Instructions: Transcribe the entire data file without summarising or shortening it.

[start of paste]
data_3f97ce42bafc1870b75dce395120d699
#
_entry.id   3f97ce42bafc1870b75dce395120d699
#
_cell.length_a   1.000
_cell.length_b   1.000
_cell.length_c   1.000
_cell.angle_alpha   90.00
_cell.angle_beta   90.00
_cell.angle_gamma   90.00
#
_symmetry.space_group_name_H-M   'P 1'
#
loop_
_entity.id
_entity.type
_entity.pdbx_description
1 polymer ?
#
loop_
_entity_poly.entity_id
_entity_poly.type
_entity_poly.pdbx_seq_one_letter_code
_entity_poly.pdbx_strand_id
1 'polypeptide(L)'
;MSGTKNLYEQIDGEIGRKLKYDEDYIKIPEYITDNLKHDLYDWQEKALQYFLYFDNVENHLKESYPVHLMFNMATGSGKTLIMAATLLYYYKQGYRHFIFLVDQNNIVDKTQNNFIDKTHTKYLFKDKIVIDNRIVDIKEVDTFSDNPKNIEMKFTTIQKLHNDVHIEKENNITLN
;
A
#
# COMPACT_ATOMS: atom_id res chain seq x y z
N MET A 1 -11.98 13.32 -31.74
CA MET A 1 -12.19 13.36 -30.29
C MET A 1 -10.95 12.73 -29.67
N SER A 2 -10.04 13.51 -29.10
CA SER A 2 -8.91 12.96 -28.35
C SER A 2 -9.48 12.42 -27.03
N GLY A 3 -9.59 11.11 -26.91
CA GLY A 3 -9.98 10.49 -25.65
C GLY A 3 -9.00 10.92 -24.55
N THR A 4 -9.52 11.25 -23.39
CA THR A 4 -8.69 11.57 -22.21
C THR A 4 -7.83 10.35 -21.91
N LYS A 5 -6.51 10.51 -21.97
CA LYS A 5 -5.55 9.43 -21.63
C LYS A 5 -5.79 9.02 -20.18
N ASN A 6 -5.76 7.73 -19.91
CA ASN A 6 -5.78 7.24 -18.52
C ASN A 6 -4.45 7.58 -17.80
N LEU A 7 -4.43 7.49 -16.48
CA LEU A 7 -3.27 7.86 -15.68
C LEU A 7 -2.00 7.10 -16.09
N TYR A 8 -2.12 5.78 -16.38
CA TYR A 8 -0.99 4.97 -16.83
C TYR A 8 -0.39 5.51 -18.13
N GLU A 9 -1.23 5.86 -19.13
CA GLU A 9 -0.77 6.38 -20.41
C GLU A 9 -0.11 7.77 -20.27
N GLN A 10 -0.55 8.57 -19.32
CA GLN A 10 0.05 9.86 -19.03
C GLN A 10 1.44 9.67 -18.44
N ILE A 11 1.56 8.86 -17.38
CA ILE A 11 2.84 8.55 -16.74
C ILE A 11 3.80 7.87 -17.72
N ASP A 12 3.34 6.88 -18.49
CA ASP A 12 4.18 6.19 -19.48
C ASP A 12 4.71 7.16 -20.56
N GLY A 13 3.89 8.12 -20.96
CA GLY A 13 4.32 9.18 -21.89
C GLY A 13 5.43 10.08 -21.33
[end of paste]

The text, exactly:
data_3f97ce42bafc1870b75dce395120d699
#
_entry.id   3f97ce42bafc1870b75dce395120d699
#
_cell.length_a   1.000
_cell.length_b   1.000
_cell.length_c   1.000
_cell.angle_alpha   90.00
_cell.angle_beta   90.00
_cell.angle_gamma   90.00
#
_symmetry.space_group_name_H-M   'P 1'
#
loop_
_entity.id
_entity.type
_entity.pdbx_description
1 polymer ?
#
loop_
_entity_poly.entity_id
_entity_poly.type
_entity_poly.pdbx_seq_one_letter_code
_entity_poly.pdbx_strand_id
1 'polypeptide(L)'
;MSGTKNLYEQIDGEIGRKLKYDEDYIKIPEYITDNLKHDLYDWQEKALQYFLYFDNVENHLKESYPVHLMFNMATGSGKTLIMAATLLYYYKQGYRHFIFLVDQNNIVDKTQNNFIDKTHTKYLFKDKIVIDNRIVDIKEVDTFSDNPKNIEMKFTTIQKLHNDVHIEKENNITLN
;
A
#
# COMPACT_ATOMS: atom_id res chain seq x y z
N MET A 1 -11.98 13.32 -31.74
CA MET A 1 -12.19 13.36 -30.29
C MET A 1 -10.95 12.73 -29.67
N SER A 2 -10.04 13.51 -29.10
CA SER A 2 -8.91 12.96 -28.35
C SER A 2 -9.48 12.42 -27.03
N GLY A 3 -9.59 11.11 -26.91
CA GLY A 3 -9.98 10.49 -25.65
C GLY A 3 -9.00 10.92 -24.55
N THR A 4 -9.52 11.25 -23.39
CA THR A 4 -8.69 11.57 -22.21
C THR A 4 -7.83 10.35 -21.91
N LYS A 5 -6.51 10.51 -21.97
CA LYS A 5 -5.55 9.43 -21.63
C LYS A 5 -5.79 9.02 -20.18
N ASN A 6 -5.76 7.73 -19.91
CA ASN A 6 -5.78 7.24 -18.52
C ASN A 6 -4.45 7.58 -17.80
N LEU A 7 -4.43 7.49 -16.48
CA LEU A 7 -3.27 7.86 -15.68
C LEU A 7 -2.00 7.10 -16.09
N TYR A 8 -2.12 5.78 -16.38
CA TYR A 8 -0.99 4.97 -16.83
C TYR A 8 -0.39 5.51 -18.13
N GLU A 9 -1.23 5.86 -19.13
CA GLU A 9 -0.77 6.38 -20.41
C GLU A 9 -0.11 7.77 -20.27
N GLN A 10 -0.55 8.57 -19.32
CA GLN A 10 0.05 9.86 -19.03
C GLN A 10 1.44 9.67 -18.44
N ILE A 11 1.56 8.86 -17.38
CA ILE A 11 2.84 8.55 -16.74
C ILE A 11 3.80 7.87 -17.72
N ASP A 12 3.34 6.88 -18.49
CA ASP A 12 4.18 6.19 -19.48
C ASP A 12 4.71 7.16 -20.56
N GLY A 13 3.89 8.12 -20.96
CA GLY A 13 4.32 9.18 -21.89
C GLY A 13 5.43 10.08 -21.33